“It’s so much fun here,” Tejada said. “We have a great group of guys. Everybody gets along and I feel very comfortable with everybody. It reminds of the the clubhouse we had in Oakland. And we have so many great players here, guys like Big Puma (Berkman) and El Caballo (Lee) and a lot of others, that one player isn’t singled out to be the star. We all contribute to the team winning and that’s a good feeling. There’s a happy feeling here.”
There was a feeling Cooper, in his first full season as a manager after replacing Phil Garner last August, could have trouble on his hands by adding Tejada to the clubhouse mix. Instead, Cooper says Tejada is more responsible than anyone for pulling the team together. “Every time I go to the mound, he’s talking,” Cooper said. “He’s talking about the game, something that happened in the game. He’s always encouraging guys. It’s just his leadership. We thought he’d be an offensive player. He has been a great teammate. He has pulled us together in so many different ways. It’s just who he is and how he goes about his business. He gets everybody fired up.”
Things have settled down for the Mariners after they seemed on the verge of a collective nervous breakdown at mid-week. Prior to Wednesday’s loss to the Angels at Safeco Field, team president Chuck Armstrong could be heard by players and reporters as he yelled at the Mariners coaching staff in a meeting room adjacent to the clubhouse. Following the loss, manager John McLaren had tears in his eyes during a 45-second expletive-filled outburst during his post-game press conference.
Armstrong admitted a case of bad timing in going on a tirade while reporters were permitted in the clubhouse. McLaren felt badly about using inappropriate language. However, both said they did not regret venting their frustrating over an underachieving team that is has the worst record in the major leagues at 22-40 despite a $117-million payroll that is ninth-highest in the game.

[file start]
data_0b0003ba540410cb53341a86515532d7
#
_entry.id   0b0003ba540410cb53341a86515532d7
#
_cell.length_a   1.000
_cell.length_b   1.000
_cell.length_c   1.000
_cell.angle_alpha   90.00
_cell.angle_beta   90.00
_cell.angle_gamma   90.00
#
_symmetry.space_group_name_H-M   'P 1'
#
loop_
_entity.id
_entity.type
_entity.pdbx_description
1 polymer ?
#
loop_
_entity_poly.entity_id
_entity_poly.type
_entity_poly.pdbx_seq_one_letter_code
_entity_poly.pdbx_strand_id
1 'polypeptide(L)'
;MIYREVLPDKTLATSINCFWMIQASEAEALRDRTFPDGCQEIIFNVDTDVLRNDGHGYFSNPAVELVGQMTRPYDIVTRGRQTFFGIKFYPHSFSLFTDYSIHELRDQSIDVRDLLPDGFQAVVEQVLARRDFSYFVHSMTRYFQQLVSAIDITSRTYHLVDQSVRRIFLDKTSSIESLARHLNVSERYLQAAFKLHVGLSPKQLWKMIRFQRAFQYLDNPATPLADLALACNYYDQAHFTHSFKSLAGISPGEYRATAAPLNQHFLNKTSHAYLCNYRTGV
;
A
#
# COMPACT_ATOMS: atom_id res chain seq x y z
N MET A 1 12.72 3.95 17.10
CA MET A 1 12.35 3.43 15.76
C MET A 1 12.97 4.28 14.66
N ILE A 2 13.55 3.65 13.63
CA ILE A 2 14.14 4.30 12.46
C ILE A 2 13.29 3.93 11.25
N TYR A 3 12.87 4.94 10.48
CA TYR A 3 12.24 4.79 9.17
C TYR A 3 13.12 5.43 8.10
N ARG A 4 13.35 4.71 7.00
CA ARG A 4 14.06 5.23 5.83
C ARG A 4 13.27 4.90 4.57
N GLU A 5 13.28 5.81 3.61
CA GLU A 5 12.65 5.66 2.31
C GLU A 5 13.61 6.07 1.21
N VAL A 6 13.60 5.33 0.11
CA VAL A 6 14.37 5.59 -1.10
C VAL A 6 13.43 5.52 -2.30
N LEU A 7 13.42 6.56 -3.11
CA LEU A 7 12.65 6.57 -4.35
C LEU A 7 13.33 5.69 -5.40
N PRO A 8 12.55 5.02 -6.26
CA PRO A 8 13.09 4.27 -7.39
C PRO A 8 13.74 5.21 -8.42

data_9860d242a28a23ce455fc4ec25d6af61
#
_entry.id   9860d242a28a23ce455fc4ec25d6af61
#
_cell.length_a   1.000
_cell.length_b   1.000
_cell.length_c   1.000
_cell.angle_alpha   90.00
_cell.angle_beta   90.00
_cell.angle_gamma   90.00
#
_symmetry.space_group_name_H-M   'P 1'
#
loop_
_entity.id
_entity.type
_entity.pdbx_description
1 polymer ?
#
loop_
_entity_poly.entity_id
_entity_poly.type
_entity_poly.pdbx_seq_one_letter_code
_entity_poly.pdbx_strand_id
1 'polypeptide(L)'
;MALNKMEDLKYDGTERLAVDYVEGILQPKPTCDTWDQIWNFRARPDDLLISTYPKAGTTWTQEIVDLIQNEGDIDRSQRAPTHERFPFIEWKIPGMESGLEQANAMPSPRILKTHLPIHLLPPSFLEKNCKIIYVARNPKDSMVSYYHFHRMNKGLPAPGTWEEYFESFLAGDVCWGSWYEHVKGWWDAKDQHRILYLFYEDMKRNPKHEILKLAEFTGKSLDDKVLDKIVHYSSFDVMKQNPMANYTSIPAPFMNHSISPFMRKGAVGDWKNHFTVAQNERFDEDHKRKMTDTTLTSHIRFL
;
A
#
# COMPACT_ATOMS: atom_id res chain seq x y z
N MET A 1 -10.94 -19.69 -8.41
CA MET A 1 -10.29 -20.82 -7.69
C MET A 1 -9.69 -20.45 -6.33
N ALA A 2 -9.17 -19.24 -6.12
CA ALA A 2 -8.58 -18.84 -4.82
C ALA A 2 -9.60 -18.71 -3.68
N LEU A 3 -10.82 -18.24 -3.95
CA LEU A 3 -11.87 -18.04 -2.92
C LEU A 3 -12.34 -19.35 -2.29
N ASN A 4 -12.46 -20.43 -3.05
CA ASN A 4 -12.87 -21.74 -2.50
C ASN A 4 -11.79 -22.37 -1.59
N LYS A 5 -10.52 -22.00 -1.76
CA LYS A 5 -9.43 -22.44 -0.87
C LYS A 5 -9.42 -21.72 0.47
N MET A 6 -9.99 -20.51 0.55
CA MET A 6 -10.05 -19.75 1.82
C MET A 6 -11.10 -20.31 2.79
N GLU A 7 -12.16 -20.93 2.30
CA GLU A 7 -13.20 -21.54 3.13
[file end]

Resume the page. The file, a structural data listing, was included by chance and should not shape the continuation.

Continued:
The coaching staff did not take Armstrong’s harangue personally. “It was an obvious situation; he’s the club president and he’s entitled,” first base coach Eddie Rodriguez told the Seattle Post-Intelligencer. “I understand. The reality is what it is. It brings to light some things from a different perspective. The bottom line is we all want to do all we can to do our part to turn this around.”
Once things had settled down following McLaren’s tirade, general manager Bill Bavasi held court with reporters outside the clubhouse, and said the Mariners were not going to give up on this season. “That’s going to be a long time,” he said. “That’s going to be quite a while because we’re not giving in. It’s going to be real tough for us to give in. If we give in, it will be at the last minute, I’ll tell you that.”
Asked if the season could be turned around with the roster as currently constructed, Bavasi said there was no easy answer to that question. “Can it? It can. A lot of things can happen. Yes, it can happen. I don’t know that it will. I think the pieces are there and they can do it. I’m not sure we’re going to give them a chance. We’re not going to try to just sit with this. We’re in a tough time to make deals, to do anything besides take your own kids. If we think (catching prospect Jeff) Clement is ready to come back and contribute, or insert whatever name you want, yeah, we’d make those changes. Making a deal is not easy right now.”